Nene replaced by relatively unknown David van Rooyen

By Staff Writer
In what came as a surprise announcement, President Jacob Zuma revealed on Wednesday 9 December 2015 that Minster of Finance Nhanhla Nene was to be replaced by a relatively unknown David van Rooyen.
 
In his speech, Zuma said: “I would like to announce changes to the Finance portfolio in Cabinet. I have decided to remove Mr Nhlanhla Nene as Minister of Finance, ahead of his deployment to another strategic position.”
 
Zuma added: “I have decided to appoint a Member of Parliament, Mr David Van Rooyen, as the new Minister of Finance. Mr Van Rooyen serves as a Whip of the Standing Committee on Finance and as Whip of the Economic Transformation Cluster.”
 
The change
 
The appointment of Van Rooyen has many questioning why the change has been made. Especially considering the statements made by Zuma during the announcement. However, the consensus among many is that the move is politically motivated.
 
“Mr Nene has done well since his appointment as Minister of Finance during a difficult economic climate. Mr Nene enjoys a lot of respect in the sector locally and abroad, having also served as a Deputy Minister of Finance previously,” stated Zuma.
 
In a statement released by the Democratic Alliance (DA), Mmusi Maimane, federal leader and parliamentary leader of the DA, said: “It is common knowledge that Nhanhla Nene sought to reign in excessive government spending and was causing too much of a blockage for President Zuma in respect of the nuclear procurement deal and SAA. President Zuma has made one thing very clear tonight: if you stand in my way as Finance Minister and seek to introduce fiscal prudence, you will find yourself redeployed and cast aside. A Zuma ANC government has no regard for sensible finance policy that puts South Africa first.”
 
Peter Attard Montalto, a research analyst at Nomura, revealed that in his opinion Nene was removed from his position as Finance Minister “on disagreements over nuclear affordability and shareholder oversight of SAA.”
 
Wichard Cilliers, director and chief dealer at TreasuryOne, agreed, stating that “the dispatching of Nene reeks of grotesque politicking and it’s hard not to draw an inference to his sacking, and his opposition to the cost of the nuclear deal and the instruction to the SAA chair, Dudu Myeni, to reinstate a deal with Airbus after a questionable business scheme was proposed. The appointment of David van Rooyen looks to be a political move to ensure these projects are financed and not questioned.”
 
Furthermore, Montalto added: “We view this as a serious erosion of the institution of the National Treasury that accelerates the credit and ratings negative story. Previous assumptions around contingent liability risks and shareholder oversight of parastatals as well as fiscal consolidation in the medium run must now be re-examined. As such, we view this as profoundly negative.”
 
The impact of the change
 
Cilliers noted: “The Rand has plummeted on the shock announcement of the capable Finance Minister Nhlanhla Nene being replaced by David van Rooyen, a complete outsider with no experience in Treasury. International markets reacted aggressively and displayed their disapproval as the Rand lost 80 cents against the Dollar, 90 cents against the Euro and R1.10 against the Pound.”
 
This follows a trying week for the economy where the Rand-Dollar exchange rate reached an all-time low, as well as downgrading of South Africa by two international credit ratings agencies, Fitch Ratings and Standard & Poor’s. Cilliers pointed out that South Africa and the Rand are in for a rough ride before things start to improve.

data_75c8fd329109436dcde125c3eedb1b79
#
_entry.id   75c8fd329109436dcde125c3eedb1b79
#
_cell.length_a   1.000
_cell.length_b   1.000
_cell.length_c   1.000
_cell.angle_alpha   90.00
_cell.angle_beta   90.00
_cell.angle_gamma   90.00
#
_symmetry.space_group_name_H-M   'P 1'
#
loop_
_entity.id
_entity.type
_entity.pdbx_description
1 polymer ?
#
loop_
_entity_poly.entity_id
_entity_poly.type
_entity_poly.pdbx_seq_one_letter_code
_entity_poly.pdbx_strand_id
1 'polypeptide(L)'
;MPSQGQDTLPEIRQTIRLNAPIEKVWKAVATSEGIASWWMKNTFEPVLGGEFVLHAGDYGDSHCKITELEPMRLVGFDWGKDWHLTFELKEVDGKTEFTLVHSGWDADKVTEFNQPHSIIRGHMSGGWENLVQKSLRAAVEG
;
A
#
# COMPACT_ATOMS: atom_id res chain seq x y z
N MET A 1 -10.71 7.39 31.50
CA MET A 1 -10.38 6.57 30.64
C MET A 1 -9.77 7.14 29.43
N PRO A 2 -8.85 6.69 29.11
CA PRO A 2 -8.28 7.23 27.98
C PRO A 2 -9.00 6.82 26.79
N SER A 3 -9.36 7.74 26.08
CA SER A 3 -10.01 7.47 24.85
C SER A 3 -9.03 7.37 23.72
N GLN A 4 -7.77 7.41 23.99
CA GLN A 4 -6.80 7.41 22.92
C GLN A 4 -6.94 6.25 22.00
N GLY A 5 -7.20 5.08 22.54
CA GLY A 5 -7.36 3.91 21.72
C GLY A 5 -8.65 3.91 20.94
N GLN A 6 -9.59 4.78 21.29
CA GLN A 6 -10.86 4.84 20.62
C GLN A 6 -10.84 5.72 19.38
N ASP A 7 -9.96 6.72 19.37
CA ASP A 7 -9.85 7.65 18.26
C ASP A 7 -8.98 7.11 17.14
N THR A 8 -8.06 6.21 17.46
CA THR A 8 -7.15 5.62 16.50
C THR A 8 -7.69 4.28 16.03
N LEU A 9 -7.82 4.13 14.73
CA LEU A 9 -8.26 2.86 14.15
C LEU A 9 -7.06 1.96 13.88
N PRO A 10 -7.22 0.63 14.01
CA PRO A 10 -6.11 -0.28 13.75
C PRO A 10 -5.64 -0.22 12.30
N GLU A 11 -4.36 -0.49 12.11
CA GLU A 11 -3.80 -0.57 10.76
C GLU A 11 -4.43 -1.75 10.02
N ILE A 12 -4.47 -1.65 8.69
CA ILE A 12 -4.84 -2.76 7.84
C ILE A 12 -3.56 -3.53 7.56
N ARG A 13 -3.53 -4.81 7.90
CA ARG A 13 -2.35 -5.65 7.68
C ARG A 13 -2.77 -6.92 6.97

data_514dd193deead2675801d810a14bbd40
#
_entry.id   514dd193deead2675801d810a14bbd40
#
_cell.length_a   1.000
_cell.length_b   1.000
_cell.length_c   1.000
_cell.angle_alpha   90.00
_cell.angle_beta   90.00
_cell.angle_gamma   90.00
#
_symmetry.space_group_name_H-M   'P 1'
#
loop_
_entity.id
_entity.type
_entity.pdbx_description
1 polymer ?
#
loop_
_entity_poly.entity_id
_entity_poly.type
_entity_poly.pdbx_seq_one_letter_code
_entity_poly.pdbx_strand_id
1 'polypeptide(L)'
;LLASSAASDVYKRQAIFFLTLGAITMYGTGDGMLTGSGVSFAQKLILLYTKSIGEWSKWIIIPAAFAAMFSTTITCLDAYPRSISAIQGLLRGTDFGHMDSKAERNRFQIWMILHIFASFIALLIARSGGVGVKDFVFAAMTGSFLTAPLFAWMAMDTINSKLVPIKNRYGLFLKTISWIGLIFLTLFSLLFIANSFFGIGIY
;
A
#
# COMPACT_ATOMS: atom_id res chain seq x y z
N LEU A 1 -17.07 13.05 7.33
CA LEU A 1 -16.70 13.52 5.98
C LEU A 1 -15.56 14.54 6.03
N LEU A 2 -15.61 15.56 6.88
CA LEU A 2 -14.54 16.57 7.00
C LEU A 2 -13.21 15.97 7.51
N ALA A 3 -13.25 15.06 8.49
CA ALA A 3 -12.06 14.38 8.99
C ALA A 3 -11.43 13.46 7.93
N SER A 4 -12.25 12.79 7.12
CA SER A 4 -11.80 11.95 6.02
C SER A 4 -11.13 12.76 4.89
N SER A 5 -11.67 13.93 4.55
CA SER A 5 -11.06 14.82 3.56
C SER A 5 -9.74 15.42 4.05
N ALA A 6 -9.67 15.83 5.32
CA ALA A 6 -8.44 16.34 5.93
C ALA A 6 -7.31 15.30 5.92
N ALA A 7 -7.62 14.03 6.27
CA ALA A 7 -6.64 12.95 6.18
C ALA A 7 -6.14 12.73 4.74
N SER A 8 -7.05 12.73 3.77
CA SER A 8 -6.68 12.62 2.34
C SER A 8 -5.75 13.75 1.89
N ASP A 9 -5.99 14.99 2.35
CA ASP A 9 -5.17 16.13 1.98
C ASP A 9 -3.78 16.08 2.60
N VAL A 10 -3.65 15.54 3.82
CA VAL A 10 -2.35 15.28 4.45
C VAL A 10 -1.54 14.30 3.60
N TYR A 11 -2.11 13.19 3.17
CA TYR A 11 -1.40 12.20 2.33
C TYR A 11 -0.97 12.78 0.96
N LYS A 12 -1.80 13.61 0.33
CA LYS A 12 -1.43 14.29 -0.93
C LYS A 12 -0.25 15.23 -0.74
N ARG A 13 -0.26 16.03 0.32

Montalto highlighted that the removal of Nene from the position of finance minister accelerates his view that South African is on the road to junk status. “End 2016 / early 2017 may now be the time when the two ratings agencies downgrade to junk. Ratings agencies may initially raise some concern regarding what has happened, but promise to get to know the new Minister before an actual rating action. Such an action would then happen into next year, maybe after the budget.”
 
Mantalto added: “We must watch to see what happens with the new Minister and where Nene is redeployed. But this will add to investor perceptions that – with poor timing here and an uncertain choice of new Minister – the ANC is increasingly overlooking and disregarding the views of the market and investors.
 
“Whilst investors have no say over policy, and there is the constitutional prerogative of the President to appoint whoever he wants (and that’s the way it should be), SA must realise that with a net international and local borrowing requirement, the consequences have to be lived with.”
 
The appointment of David van Rooyen
 
Zuma revealed that van Rooyen is a former Executive Mayor of Merafong Municipality and a former North West provincial chairperson of the South African Local Government Association.
 
However, the DA stated: “The appointment of David van Rooyen as Finance Minister provides no assurance that our economy is in safe hands. The fact that President Zuma waited until after last Friday’s rating assessments to make this decision shows that he knew this was a bad decision.”
 
“As the DA, we will subject Minister van Rooyen to close oversight as he begins his tenure. And we will intensify our efforts to bring change to South Africa. Change that brings strong leadership and a government that puts South Africa and its people first,” added Maimane.

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